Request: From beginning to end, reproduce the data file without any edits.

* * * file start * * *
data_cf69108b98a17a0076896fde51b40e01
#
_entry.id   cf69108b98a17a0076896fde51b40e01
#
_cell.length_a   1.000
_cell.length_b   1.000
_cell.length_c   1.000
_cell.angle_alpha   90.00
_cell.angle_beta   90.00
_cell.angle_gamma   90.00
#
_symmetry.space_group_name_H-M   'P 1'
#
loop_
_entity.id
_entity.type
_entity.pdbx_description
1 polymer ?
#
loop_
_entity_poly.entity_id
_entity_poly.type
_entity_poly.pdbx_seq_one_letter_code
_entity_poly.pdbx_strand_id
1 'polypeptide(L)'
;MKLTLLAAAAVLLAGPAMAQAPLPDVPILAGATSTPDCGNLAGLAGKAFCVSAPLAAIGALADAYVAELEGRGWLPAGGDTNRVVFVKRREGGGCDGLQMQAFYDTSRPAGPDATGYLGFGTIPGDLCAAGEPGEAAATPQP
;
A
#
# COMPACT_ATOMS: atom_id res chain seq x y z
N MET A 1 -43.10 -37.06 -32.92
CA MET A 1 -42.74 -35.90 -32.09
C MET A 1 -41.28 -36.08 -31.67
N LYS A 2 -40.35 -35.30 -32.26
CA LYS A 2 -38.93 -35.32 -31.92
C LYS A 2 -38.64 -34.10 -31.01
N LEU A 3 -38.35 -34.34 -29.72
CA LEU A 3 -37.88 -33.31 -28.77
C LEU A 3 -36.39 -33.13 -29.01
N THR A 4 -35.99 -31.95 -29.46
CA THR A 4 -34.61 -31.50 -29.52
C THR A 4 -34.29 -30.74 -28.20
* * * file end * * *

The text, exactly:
data_cf69108b98a17a0076896fde51b40e01
#
_entry.id   cf69108b98a17a0076896fde51b40e01
#
_cell.length_a   1.000
_cell.length_b   1.000
_cell.length_c   1.000
_cell.angle_alpha   90.00
_cell.angle_beta   90.00
_cell.angle_gamma   90.00
#
_symmetry.space_group_name_H-M   'P 1'
#
loop_
_entity.id
_entity.type
_entity.pdbx_description
1 polymer ?
#
loop_
_entity_poly.entity_id
_entity_poly.type
_entity_poly.pdbx_seq_one_letter_code
_entity_poly.pdbx_strand_id
1 'polypeptide(L)'
;MKLTLLAAAAVLLAGPAMAQAPLPDVPILAGATSTPDCGNLAGLAGKAFCVSAPLAAIGALADAYVAELEGRGWLPAGGDTNRVVFVKRREGGGCDGLQMQAFYDTSRPAGPDATGYLGFGTIPGDLCAAGEPGEAAATPQP
;
A
#
# COMPACT_ATOMS: atom_id res chain seq x y z
N MET A 1 -43.10 -37.06 -32.92
CA MET A 1 -42.74 -35.90 -32.09
C MET A 1 -41.28 -36.08 -31.67
N LYS A 2 -40.35 -35.30 -32.26
CA LYS A 2 -38.93 -35.32 -31.92
C LYS A 2 -38.64 -34.10 -31.01
N LEU A 3 -38.35 -34.34 -29.72
CA LEU A 3 -37.88 -33.31 -28.77
C LEU A 3 -36.39 -33.13 -29.01
N THR A 4 -35.99 -31.95 -29.46
CA THR A 4 -34.61 -31.50 -29.52
C THR A 4 -34.29 -30.74 -28.20